Driving engagement, quality and accurate data gathering.

The importance of user engagement and the steps taken by retail giant B&Q to master this.

Major DIY and home improvement retailer, B&Q, part of Kingfisher Plc, is recognised as one of the most successful retailers in the UK. With over 300 stores and 27,000 employees across all divisions, the company naturally has many operational challenges to contend with, not least in security and loss prevention – which accounts for a significant cost to the company’s bottom line each year.

A large role in B&Q’s strategy for loss prevention involves Zinc’s SYNAPSE system together with a dedicated Crime Centre; whose analysts use SYNAPSE to receive incident reports, collate evidence, build cases against offenders, as well as identify trends in order to deploy more proactive security measures across stores. 

We caught up with the Crime Centre’s Engagement Officer, Derek Gent, to discuss the recent approach to user engagement, the role it plays in getting what you need from a system, and the key steps in improving this area.

In Derek’s view, the value of the engagement piece has often been underestimated across retail loss prevention as a whole. A decision in 2023 to restructure the Crime Centre team which coincided with the launch of Zinc’s new instance of SYNAPSE provided an opportunity for B&Q to change this.

A dedicated role focused on user engagement was created and a carefully planned lead-up to the system launch was put in place. 

“We deployed a teaser campaign over a 4 week countdown to launch. Comms were sent out to staff and stores with “Did you knows” covering key messages about types of crime, types of violence, levels of police engagement, and what makes an effective incident report” says Derek. This was coupled with ‘sneak-peaks’ of the new app that was coming – promo screenshot images and short video clips that would drive awareness that something new was coming soon.

The company has what are referred to as ‘Staff Users’ – Store Managers, using the app to report incidents that happen within their stores; and ‘Security Users’ – Security Officers and Store Detectives who are provided by a third party guarding supplier. 

Historically, the message coming back from the Stores was often how busy they were, how they don’t have time to report incidents, and that it’s Security’s job. The problem is when you’re only deploying guards to about a third of your stores at any one time due to a risk-based deployment methodology, it means a lot of activity is going to be missed.

One of the key things was to create tangible statements. Things like “You will be able to report an incident in less than 5 mins” and “By capturing good quality images or CCTV footage of the suspect, you will increase the likelihood of achieving a successful civil recovery claim and / or police prosecution exponentially”. This works on the principle that whatever is said to staff has to be relevant. They all need to know that a) they can make a tangible difference; and b) there is the support there for them if they need it.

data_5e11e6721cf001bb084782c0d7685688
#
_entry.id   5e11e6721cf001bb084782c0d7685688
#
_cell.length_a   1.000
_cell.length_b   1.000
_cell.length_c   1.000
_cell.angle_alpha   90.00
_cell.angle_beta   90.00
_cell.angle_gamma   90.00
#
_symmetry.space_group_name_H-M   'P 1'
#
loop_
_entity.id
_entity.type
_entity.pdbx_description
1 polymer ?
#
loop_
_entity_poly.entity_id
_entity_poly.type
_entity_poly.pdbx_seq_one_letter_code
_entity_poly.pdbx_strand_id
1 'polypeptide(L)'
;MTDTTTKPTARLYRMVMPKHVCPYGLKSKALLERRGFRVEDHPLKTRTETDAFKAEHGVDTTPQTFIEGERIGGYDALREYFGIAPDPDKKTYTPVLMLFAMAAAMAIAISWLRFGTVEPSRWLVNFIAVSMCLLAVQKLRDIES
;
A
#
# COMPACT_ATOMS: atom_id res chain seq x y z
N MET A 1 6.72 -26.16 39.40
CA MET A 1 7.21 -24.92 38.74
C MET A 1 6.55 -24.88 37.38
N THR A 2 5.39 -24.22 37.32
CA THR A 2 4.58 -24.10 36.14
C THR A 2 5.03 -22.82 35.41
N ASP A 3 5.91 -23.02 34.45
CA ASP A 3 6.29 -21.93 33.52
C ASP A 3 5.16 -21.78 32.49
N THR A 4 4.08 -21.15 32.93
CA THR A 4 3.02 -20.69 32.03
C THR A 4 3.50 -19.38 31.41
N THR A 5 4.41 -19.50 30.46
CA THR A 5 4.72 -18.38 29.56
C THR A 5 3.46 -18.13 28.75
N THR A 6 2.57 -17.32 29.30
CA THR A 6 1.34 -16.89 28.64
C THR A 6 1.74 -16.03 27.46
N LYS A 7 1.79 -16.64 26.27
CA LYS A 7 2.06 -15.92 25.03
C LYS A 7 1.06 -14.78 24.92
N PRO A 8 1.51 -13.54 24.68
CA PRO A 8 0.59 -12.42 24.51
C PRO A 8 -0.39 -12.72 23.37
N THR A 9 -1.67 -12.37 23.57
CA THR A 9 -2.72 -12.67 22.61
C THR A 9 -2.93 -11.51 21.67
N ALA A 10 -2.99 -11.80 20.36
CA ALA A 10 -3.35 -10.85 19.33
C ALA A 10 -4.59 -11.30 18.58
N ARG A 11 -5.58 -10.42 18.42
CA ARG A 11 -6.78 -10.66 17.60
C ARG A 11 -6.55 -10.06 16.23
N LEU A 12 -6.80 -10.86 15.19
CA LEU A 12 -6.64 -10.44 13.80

According to Derek “The ethos we needed to install across our staff was that this is “Not just another task I have to do – I’m helping to stop something and I can make a difference.” By looking at both the existing users and the projected users and tailoring our ‘teaser campaign’ to suit those particular users, the messages we put out were much more relevant to their roles.”


And this has proven to work. Before the launch, about a third of the company’s stores were reporting regularly. This had been the case for a long time. The vast majority of reports had been coming in from security staff, and there was limited engagement with store staff. This meant two-thirds of staff were blind to what was happening in their stores. It was important to get those numbers up.

B&Q Success

Now, in the three months since launch, 99% of B&Q’s stores have reported incidents – previously this figure only ever got into the 60s! Perhaps even more importantly, the company has seen a dramatic increase in the number of Store staff that are reporting. Around 25% of incidents being reported are now from Store staff, whereas previously this was next to zero. The difference this has made is that the Crime Centre now has a much better knowledge of what’s going on in the stores and much more in the way of data and evidence going into its cases. The mid- to longer-term benefit of this is a higher percentage of successful prosecutions meaning the criminals committing the crimes are no longer in the stores.

The How…

Of course, this success isn’t simply down to messaging and communications – although it certainly helped lay the foundation. Training and knowledge is also very important in achieving high levels of user engagement. But, in Derek’s experience, this has to be done in bitesize, regular ways; and again ensuring relevance to users based on their roles and what they need to achieve through the platform. 

“We use lots of webinars – short, half-hour max. The content covered is kept to a single thing the audience needs to be able to accomplish through the system. Trying to cover any more than that in a single session risks the knowledge being lost or confused.” 

There is a strong feeling that it is important for these sessions to be ‘webinars’, not simply ‘videos’. Webinars mean you are talking on a personal level to the audience. You can repeat something if you feel it might not have been fully absorbed and be able to gauge this often simply from the look on an attendee’s face. You can encourage two-way participation and gain instant feedback. This last aspect also aids user engagement in itself – as users will have a heightened sense of being listened to and valued.

It’s also recommended to have lots of what Derek calls “off-the-cuff stuff” – checking a report, pointing out missing information, quickly connecting with the reporter, jumping on a screen share if they’re stuck or not sure about something, showing them what they’re doing and what they could do differently. Not everything has to be pre-scheduled and done formally – this one-on-one, personal touch has proven to have a hugely positive impact on people out on a store’s floor, who are often having to do very repetitive tasks.